GST Yes, But What about Loss Thus Far


Though the government came up with many steps to plug in the loopholes, sooner or later they turned out to be sheer naff. The losses kept on piling up, in turn creating deficit in budget after budget



Abid Shah is a joint editor of parliamentarian. He is a journalist with over 30 years of experience in working with various publications.

Old habits die hard. And if it comes to taking goods like bread and butter or services like electricity and water for granted, all such stuff may well have to be put on discount even if they don’t become as good as dole. But far from this being the case, the poor consumer has always been paying for every little thing, including the tax appended to it. So much so that the taxes on both, goods or services, have merged so deeply with the actual cost of the product that to sift it out from the overall cost coughed up by the end user, and take it to public fund or exchequer impeccably to run the country as a fair, genuine and just socio-political collective has been becoming quite a task.

There have been myriad taxes on almost every single conceivable product since the days of Salt Satyagraha in the wake of Gandhiji’s opposition to the British move to tax salt. And so is the case with services. Together, they fall in strict boundaries called Centre and States. Yet, seldom had the tax collected from teeming millions reached the State coffers in desired quantum. The taxes levied by the State have always been realised through mostly not so scrupulous tradesmen under the selective gaze of even less scrupulous taxmen with the result that a good part of the taxes became a virtual booty to be shared and pocketed between the two.

It is mainly in this backdrop that GST, or Goods and Services Tax, is hopefully going to replace both Central and State taxes like excise duty, VAT or Value Added Tax, Sales Tax, entertainment tax and similar other levies and/or various types of cess. The fact that for ages the retailers were seldom providing cash memos to consumers points to regular pilferages of taxed amount. What the grocers have in fact been doing is paying taxes through filing statements for years, nay decades, leaving the elaborate taxation system in the red. The complicity of authorities by turning a blind eye to such evasions in lieu of a consideration from them had thrown the entire system out of gears on the one hand and given birth to what is known as crony capitalism on the other.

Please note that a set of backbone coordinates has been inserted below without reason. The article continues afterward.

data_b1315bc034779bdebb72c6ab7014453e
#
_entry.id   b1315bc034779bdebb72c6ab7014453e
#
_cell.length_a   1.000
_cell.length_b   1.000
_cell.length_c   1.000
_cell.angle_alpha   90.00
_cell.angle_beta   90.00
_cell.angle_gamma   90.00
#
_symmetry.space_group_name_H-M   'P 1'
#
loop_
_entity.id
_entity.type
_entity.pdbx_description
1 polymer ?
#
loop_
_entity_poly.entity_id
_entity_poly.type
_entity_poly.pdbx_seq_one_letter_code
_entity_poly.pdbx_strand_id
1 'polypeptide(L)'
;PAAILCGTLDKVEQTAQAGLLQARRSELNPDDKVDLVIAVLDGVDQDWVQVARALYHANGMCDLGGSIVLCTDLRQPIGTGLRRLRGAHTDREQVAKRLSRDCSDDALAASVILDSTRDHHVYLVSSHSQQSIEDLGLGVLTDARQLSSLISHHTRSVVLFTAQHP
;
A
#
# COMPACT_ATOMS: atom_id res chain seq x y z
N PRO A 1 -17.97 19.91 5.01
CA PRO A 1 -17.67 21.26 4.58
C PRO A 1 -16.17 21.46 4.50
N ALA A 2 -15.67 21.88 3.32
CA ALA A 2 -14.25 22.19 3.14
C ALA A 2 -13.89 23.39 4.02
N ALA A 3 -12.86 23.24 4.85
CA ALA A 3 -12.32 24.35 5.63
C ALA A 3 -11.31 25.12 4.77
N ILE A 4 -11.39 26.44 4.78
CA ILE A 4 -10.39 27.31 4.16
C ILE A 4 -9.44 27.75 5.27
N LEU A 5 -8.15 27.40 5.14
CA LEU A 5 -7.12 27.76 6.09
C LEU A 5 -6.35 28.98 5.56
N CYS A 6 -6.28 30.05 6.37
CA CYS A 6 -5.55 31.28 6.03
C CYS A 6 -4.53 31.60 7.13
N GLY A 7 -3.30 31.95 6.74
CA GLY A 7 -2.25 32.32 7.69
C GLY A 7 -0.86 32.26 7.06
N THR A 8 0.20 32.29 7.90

Though the powers that be came up with many steps to plug in the loopholes, yet sooner or later most of them turned out to be sheer naff. The losses kept on piling up and in turn fuelling deficit in budget after budget till this brought pressure from international donors who have often been funding the country’s development and other urgent needs and therefore could easily be worried at the shabby state of public finances. Old habits still came in the way when the top leadership of the country woke up to stem the rot. It took 17 long years since the then Prime Minister Atal Behari Vajapayee had set up an empowered committee way back in the year 2000 under West Bengal Finance Minister Asim Dasgupta, who was from ideologically diverse Left wing vis-à-vis Vajpayee’s party, to look into and weigh the option of introducing GST to throw a wider and uniform tax net to plug loopholes and do away with other anomalies.